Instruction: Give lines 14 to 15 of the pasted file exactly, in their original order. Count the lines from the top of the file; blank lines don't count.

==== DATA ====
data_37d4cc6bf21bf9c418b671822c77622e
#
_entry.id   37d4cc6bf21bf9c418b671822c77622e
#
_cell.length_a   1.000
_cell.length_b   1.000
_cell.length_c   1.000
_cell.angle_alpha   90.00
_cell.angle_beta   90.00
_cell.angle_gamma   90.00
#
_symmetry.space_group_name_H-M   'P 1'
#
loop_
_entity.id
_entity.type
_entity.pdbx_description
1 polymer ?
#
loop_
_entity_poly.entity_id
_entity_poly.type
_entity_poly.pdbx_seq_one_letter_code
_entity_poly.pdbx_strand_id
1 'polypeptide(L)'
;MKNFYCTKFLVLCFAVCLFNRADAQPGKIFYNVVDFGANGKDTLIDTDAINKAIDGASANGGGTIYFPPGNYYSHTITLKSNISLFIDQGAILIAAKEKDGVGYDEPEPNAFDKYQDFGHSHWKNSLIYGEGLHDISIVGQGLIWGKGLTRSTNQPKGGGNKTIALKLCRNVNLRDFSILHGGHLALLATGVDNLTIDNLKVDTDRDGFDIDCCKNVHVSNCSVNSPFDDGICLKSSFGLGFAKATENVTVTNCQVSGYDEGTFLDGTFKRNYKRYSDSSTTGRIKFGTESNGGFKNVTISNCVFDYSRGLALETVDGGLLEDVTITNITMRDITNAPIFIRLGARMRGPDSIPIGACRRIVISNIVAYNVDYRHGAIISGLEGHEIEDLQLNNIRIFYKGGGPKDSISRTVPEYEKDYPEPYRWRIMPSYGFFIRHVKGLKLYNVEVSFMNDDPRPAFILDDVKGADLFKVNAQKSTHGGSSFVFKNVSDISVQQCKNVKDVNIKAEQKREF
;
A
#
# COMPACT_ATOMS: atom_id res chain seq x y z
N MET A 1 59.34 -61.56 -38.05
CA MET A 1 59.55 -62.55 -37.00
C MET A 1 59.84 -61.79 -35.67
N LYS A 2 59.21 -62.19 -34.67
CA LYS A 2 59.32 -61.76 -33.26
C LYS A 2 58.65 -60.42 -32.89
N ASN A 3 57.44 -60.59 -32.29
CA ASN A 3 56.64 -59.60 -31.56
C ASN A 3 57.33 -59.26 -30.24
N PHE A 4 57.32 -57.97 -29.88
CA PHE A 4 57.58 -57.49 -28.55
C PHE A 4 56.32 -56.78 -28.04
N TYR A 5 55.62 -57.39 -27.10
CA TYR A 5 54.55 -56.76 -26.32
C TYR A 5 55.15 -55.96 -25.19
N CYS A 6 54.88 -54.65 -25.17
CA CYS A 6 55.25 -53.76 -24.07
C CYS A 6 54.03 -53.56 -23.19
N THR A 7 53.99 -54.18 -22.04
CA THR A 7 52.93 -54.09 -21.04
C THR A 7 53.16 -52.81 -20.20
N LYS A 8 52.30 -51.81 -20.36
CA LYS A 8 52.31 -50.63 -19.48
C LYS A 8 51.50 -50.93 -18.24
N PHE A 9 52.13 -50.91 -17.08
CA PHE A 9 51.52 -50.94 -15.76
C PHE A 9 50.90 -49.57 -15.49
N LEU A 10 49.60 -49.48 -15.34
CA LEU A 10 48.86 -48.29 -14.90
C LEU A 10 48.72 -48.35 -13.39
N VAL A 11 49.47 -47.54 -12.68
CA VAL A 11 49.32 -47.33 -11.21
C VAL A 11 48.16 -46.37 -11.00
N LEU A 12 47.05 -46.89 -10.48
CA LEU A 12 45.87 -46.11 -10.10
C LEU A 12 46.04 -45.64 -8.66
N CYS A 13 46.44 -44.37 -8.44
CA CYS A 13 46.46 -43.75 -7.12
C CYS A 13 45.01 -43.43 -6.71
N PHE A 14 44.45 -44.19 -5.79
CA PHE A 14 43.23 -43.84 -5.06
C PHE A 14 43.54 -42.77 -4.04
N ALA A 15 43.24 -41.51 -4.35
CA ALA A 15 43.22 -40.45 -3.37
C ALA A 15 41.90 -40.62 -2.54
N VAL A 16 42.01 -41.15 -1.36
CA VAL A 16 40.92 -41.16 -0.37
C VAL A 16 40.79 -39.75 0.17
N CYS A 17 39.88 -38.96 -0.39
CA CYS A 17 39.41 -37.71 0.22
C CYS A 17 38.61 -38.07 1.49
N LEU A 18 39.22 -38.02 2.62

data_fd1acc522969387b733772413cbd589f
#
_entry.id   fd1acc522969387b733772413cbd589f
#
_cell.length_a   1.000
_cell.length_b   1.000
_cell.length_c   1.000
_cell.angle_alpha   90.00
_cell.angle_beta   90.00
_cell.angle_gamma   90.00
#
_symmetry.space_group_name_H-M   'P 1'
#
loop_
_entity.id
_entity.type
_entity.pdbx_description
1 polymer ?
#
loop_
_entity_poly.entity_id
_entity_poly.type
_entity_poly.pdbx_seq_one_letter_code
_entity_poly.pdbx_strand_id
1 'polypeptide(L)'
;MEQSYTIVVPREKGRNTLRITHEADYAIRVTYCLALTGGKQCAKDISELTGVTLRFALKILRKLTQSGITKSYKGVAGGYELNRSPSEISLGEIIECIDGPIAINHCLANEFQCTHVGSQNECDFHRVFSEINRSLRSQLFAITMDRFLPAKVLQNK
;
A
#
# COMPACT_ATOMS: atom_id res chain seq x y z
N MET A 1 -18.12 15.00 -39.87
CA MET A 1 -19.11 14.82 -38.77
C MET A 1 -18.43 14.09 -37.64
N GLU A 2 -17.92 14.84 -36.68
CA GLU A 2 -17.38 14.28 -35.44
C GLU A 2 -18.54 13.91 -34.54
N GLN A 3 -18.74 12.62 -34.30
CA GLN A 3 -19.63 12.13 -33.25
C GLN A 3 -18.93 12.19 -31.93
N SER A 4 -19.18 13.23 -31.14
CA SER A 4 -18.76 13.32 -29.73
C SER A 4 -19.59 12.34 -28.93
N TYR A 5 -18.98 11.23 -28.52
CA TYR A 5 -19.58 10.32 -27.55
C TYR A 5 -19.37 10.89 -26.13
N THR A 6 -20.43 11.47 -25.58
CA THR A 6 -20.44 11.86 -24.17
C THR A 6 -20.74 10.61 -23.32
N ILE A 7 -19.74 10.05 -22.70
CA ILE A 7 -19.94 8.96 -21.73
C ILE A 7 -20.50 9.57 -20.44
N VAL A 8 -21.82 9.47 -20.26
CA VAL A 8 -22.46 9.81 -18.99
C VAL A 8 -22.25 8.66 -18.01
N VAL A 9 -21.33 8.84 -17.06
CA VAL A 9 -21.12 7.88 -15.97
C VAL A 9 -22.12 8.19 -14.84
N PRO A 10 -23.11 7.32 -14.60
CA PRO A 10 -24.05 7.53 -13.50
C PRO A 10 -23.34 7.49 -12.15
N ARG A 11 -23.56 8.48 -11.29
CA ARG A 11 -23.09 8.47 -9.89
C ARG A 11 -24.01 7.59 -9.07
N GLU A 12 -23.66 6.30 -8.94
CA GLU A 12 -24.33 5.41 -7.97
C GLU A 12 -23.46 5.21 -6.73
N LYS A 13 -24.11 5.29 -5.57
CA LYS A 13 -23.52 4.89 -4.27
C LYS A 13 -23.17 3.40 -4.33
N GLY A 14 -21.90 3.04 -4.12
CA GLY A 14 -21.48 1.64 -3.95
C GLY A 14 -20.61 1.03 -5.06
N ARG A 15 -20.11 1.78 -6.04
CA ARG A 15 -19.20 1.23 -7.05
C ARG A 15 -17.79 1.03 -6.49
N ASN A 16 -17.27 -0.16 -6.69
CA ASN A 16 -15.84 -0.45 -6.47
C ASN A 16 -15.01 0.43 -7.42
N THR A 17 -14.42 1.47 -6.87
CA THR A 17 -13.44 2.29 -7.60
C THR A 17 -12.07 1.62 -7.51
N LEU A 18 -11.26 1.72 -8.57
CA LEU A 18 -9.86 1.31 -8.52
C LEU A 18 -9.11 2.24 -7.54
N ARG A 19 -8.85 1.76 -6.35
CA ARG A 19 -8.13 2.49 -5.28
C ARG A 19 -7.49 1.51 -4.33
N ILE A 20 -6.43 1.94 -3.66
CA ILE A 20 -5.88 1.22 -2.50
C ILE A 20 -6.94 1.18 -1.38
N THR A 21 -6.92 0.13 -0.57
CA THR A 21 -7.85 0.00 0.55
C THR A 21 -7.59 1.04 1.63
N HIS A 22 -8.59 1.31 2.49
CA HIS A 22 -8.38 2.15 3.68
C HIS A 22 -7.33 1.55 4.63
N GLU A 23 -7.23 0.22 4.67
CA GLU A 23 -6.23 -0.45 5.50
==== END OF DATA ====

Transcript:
loop_
_entity.id